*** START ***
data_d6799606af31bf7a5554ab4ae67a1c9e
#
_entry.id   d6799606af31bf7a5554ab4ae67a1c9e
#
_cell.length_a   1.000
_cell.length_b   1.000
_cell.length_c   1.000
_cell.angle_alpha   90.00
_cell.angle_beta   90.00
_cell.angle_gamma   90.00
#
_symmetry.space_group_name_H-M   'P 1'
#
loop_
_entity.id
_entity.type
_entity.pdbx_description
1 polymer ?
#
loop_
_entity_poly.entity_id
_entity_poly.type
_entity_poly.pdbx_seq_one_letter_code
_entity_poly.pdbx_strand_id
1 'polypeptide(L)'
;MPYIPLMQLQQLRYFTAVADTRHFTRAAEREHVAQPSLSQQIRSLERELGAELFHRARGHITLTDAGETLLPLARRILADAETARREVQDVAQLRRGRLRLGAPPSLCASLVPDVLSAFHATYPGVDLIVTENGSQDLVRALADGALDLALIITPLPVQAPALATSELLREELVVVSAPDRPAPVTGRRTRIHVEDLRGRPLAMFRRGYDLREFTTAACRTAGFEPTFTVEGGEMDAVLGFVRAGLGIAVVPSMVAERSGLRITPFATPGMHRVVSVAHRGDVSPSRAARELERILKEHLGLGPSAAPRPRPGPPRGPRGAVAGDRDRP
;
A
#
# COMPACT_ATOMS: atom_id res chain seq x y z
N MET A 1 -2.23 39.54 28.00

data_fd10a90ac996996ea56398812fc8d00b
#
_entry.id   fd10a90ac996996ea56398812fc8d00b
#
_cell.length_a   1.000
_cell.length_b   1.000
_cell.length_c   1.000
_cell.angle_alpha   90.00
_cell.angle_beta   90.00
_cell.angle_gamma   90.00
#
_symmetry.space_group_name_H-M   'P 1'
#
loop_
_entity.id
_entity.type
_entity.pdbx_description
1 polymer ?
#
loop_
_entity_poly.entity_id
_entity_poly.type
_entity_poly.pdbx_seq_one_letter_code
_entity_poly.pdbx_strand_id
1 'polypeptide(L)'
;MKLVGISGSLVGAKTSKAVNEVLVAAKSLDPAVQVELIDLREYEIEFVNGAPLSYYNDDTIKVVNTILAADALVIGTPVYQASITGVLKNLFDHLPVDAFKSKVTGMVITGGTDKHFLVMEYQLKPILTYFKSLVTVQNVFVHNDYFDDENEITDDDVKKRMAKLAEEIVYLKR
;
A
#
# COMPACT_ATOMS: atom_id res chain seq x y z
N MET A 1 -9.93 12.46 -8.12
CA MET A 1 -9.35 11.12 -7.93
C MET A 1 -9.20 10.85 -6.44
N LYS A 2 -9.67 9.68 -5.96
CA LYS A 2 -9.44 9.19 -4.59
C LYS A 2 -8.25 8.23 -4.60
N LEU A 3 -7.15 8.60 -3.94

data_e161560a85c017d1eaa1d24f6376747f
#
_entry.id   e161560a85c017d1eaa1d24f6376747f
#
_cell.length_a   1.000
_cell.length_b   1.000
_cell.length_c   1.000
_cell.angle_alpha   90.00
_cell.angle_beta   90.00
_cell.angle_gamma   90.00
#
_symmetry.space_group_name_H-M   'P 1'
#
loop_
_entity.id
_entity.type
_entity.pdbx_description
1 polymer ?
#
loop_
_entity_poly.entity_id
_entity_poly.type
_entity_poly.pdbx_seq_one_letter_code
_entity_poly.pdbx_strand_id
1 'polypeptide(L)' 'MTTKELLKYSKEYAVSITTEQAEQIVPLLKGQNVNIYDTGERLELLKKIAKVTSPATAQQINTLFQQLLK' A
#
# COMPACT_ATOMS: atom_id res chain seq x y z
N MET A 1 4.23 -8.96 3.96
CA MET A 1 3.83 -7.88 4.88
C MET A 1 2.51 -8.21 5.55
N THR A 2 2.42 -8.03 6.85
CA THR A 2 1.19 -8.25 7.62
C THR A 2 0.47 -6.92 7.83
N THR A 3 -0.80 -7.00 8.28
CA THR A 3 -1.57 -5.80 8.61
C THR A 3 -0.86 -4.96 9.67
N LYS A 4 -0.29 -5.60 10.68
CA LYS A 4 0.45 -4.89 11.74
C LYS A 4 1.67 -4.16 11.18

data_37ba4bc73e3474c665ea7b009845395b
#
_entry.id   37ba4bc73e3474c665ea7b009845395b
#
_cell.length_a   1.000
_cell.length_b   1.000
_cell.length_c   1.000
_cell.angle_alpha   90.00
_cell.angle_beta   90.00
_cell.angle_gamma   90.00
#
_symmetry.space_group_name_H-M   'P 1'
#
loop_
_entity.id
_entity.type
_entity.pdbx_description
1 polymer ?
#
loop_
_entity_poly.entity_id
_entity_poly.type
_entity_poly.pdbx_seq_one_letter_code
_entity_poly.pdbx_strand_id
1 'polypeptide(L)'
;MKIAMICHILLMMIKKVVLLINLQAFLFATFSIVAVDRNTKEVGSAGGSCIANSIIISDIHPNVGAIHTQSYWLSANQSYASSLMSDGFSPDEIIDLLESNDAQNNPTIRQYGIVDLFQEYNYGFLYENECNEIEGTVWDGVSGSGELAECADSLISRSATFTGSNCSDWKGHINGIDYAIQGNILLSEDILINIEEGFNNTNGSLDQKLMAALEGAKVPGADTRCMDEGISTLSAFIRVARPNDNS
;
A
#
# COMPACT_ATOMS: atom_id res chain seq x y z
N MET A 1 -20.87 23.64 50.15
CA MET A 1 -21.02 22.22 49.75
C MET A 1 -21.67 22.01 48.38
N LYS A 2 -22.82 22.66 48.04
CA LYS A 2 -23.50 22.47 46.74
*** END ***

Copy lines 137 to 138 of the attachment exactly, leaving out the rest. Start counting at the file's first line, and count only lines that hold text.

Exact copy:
# COMPACT_ATOMS: atom_id res chain seq x y z
N MET A 1 -20.87 23.64 50.15